The purpose of this study was to evaluate the long-term results of cervical total disc replacement (TDR) and anterior cervical discectomy and fusion (ACDF) in the treatment of single-level cervical radiculopathy.
The results of 2 separate prospective, randomized, US FDA Investigational Device Exemption pivotal trials (Bryan Disc and Kineflex|C) from a single investigational site were combined to evaluate outcomes at long-term follow-up. The primary clinical outcome measures included the Neck Disability Index (NDI), visual analog scale (VAS), and neurological examination. Patients were randomized to receive cervical TDR in 2 separate prospective, randomized studies using the Bryan Disc or Kineflex|C cervical artificial disc compared with ACDF using structural allograft and an anterior plate. Patients were evaluated preoperatively; at 6 weeks; at 3, 6, and 12 months; and then yearly for a minimum of 48 months. Plain radiographs were obtained at each study visit.
A total of 74 patients were enrolled and randomly assigned to either the cervical TDR (n = 41) or ACDF (n = 33) group. A total of 63 patients (86%) completed a minimum of 4 years follow-up. Average follow-up was 6 years (72 months) with a range from 48 to 108 months. In both the cervical TDR and ACDF groups, mean NDI scores improved significantly by 6 weeks after surgery and remained significantly improved throughout the minimum 48-month follow-up (p < 0.001). Similarly, the median VAS pain scores improved significantly by 6 weeks and remained significantly improved throughout the minimum 48-month follow-up (p < 0.001). There were no significant differences between groups in mean NDI or median VAS scores. The range of motion (ROM) in the cervical TDR group remained significantly greater than the preoperative mean, whereas the ROM in the ACDF group was significantly reduced from the preoperative mean. There was significantly greater ROM in the cervical TDR group compared with the ACDF group. There were 3 reoperations (7.3%) at index or adjacent levels in the cervical TDR group; all were cervical laminoforaminotomies. There were 2 adjacent-level reoperations in the cervical TDR group (4.9%). There was 1 reoperation (3.0%) in the ACDF group at an index or adjacent level (a second ACDF at the adjacent level). There was no statistically significant difference in overall reoperation rate or adjacent-level reoperation rate between groups.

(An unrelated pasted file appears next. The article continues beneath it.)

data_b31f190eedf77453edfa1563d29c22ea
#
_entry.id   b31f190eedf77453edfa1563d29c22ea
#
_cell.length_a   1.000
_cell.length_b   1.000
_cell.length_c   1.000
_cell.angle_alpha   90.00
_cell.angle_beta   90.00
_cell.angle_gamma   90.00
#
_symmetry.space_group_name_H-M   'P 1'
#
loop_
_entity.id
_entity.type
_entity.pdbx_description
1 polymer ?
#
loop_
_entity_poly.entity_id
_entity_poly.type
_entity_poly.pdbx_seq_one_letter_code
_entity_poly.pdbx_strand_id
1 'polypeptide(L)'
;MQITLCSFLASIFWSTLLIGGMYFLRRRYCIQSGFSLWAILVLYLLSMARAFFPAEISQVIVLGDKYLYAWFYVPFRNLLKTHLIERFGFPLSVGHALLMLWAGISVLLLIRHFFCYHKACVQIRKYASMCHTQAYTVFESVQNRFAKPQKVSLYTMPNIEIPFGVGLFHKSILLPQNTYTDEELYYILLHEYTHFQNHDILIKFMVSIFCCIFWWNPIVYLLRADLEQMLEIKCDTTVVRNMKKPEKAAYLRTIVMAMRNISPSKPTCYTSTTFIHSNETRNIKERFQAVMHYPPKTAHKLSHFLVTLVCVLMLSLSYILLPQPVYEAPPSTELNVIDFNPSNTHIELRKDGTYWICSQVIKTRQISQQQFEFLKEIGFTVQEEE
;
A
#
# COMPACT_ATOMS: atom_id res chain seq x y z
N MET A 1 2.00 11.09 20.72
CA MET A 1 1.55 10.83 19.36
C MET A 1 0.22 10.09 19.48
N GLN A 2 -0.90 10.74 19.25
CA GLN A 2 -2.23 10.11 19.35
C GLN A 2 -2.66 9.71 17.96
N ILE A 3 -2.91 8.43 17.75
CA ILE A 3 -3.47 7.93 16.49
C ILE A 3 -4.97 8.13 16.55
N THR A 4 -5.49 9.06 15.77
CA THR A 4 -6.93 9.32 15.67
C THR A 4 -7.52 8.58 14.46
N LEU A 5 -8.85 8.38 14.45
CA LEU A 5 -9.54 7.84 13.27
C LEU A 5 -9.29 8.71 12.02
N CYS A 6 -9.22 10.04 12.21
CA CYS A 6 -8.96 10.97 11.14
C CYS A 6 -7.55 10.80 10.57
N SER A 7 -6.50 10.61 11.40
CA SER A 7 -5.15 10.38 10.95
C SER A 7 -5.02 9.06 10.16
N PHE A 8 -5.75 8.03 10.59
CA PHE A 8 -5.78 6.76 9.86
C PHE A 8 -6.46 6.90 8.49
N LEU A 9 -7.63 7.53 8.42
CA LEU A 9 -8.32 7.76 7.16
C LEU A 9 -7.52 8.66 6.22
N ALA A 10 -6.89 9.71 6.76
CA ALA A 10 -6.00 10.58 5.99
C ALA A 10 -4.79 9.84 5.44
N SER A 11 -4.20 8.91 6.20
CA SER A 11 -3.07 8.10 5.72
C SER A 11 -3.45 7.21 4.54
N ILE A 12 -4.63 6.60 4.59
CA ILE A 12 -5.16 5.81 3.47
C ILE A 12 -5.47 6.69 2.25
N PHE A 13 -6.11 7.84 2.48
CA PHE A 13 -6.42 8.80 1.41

Both cervical TDR and ACDF groups showed excellent clinical outcomes that were maintained over long-term follow-up. Both groups showed low index-level and adjacent-level reoperation rates. Both cervical TDR and ACDF appear to be viable options for the treatment of single-level cervical radiculopathy.
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